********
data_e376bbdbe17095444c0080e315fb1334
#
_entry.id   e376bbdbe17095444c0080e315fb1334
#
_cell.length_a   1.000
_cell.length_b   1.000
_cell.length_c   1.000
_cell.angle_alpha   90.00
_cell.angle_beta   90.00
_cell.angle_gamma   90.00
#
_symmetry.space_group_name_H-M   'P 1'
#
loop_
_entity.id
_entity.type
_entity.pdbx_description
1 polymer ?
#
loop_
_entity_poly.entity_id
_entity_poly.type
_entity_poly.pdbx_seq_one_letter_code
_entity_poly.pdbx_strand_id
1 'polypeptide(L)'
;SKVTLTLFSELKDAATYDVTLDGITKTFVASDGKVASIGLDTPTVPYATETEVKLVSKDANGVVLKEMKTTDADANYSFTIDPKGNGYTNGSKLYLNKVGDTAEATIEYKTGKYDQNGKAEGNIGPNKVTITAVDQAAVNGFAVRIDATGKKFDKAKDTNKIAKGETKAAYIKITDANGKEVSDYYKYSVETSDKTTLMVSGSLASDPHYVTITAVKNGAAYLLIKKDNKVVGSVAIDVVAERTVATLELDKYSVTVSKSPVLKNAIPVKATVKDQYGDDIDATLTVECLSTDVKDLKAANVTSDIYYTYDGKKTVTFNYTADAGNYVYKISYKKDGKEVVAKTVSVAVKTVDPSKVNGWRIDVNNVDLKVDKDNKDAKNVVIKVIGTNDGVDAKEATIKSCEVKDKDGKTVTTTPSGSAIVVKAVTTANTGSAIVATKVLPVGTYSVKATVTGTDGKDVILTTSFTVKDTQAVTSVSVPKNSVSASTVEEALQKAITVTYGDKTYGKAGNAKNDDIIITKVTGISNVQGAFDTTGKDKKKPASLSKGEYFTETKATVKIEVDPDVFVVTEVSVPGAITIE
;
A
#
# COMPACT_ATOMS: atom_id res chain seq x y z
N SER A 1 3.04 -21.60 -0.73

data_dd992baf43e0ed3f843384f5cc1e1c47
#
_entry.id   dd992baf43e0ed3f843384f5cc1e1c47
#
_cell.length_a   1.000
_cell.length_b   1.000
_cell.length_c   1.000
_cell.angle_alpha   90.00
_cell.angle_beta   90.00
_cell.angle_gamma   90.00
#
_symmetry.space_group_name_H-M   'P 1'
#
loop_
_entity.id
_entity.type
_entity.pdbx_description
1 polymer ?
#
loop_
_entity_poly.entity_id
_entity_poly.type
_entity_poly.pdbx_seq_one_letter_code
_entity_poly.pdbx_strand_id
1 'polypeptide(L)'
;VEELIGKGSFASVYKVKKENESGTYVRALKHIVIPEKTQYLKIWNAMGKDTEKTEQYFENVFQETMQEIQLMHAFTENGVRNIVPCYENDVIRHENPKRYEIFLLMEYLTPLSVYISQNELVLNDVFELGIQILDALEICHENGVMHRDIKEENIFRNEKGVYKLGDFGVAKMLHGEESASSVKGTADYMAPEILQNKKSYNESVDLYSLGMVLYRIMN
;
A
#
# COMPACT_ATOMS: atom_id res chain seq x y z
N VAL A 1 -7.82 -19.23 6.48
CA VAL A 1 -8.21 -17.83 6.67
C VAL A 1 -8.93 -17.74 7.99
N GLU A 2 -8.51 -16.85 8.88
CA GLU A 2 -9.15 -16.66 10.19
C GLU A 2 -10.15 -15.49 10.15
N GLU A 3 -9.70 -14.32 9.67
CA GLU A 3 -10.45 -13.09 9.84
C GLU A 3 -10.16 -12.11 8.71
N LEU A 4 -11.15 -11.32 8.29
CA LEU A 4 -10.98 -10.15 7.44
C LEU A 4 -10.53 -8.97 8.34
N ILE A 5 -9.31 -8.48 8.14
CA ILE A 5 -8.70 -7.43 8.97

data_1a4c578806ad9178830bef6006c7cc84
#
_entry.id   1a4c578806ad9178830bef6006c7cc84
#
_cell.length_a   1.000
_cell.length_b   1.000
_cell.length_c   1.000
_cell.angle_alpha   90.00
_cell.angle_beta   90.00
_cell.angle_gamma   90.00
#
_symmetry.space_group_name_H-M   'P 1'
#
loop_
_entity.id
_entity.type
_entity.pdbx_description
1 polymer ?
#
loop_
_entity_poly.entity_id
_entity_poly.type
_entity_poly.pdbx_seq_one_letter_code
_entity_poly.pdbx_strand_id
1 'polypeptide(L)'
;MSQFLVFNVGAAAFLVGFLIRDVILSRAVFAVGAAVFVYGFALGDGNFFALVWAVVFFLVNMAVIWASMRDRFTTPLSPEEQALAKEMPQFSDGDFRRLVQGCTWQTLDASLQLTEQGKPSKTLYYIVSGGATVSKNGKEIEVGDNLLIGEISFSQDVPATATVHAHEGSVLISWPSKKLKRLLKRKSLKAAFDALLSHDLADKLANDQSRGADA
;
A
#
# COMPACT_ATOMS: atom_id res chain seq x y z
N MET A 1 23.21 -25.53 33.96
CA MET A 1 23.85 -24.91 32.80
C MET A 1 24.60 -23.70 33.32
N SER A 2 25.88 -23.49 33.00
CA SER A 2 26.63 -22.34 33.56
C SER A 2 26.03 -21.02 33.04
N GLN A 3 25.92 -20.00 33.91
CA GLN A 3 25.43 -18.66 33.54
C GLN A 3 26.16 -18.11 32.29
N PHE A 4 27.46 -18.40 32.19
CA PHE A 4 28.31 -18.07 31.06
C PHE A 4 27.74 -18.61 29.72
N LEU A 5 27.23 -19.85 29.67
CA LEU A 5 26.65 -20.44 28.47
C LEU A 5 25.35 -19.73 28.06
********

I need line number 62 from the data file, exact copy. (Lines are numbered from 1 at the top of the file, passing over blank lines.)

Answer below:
N VAL A 1 -7.82 -19.23 6.48